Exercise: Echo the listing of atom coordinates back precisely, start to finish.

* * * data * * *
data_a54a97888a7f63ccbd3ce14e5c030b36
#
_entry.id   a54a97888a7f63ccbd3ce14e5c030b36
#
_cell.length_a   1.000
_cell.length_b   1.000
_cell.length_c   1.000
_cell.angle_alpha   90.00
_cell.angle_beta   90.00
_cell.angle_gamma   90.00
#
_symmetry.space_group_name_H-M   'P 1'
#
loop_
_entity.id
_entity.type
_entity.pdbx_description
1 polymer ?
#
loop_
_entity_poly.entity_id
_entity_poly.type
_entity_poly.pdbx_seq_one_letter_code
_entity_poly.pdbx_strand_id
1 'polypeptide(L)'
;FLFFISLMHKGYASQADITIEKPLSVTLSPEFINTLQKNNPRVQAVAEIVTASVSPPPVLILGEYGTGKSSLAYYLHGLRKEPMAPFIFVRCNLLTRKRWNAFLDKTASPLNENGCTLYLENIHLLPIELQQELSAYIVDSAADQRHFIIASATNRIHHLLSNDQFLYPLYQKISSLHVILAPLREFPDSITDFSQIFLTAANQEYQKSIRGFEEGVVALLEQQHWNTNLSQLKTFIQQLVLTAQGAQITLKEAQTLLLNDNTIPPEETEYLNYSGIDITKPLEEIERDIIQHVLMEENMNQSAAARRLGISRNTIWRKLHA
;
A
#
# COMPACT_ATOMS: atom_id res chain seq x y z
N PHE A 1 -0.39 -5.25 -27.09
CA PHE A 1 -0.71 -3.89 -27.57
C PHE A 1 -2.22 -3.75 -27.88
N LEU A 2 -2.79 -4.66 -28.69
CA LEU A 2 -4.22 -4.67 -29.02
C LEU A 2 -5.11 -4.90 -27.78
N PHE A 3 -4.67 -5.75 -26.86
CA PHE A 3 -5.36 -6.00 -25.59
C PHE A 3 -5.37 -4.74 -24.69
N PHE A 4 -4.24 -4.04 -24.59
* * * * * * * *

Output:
data_a54a97888a7f63ccbd3ce14e5c030b36
#
_entry.id   a54a97888a7f63ccbd3ce14e5c030b36
#
_cell.length_a   1.000
_cell.length_b   1.000
_cell.length_c   1.000
_cell.angle_alpha   90.00
_cell.angle_beta   90.00
_cell.angle_gamma   90.00
#
_symmetry.space_group_name_H-M   'P 1'
#
loop_
_entity.id
_entity.type
_entity.pdbx_description
1 polymer ?
#
loop_
_entity_poly.entity_id
_entity_poly.type
_entity_poly.pdbx_seq_one_letter_code
_entity_poly.pdbx_strand_id
1 'polypeptide(L)'
;FLFFISLMHKGYASQADITIEKPLSVTLSPEFINTLQKNNPRVQAVAEIVTASVSPPPVLILGEYGTGKSSLAYYLHGLRKEPMAPFIFVRCNLLTRKRWNAFLDKTASPLNENGCTLYLENIHLLPIELQQELSAYIVDSAADQRHFIIASATNRIHHLLSNDQFLYPLYQKISSLHVILAPLREFPDSITDFSQIFLTAANQEYQKSIRGFEEGVVALLEQQHWNTNLSQLKTFIQQLVLTAQGAQITLKEAQTLLLNDNTIPPEETEYLNYSGIDITKPLEEIERDIIQHVLMEENMNQSAAARRLGISRNTIWRKLHA
;
A
#
# COMPACT_ATOMS: atom_id res chain seq x y z
N PHE A 1 -0.39 -5.25 -27.09
CA PHE A 1 -0.71 -3.89 -27.57
C PHE A 1 -2.22 -3.75 -27.88
N LEU A 2 -2.79 -4.66 -28.69
CA LEU A 2 -4.22 -4.67 -29.02
C LEU A 2 -5.11 -4.90 -27.78
N PHE A 3 -4.67 -5.75 -26.86
CA PHE A 3 -5.36 -6.00 -25.59
C PHE A 3 -5.37 -4.74 -24.69
N PHE A 4 -4.24 -4.04 -24.59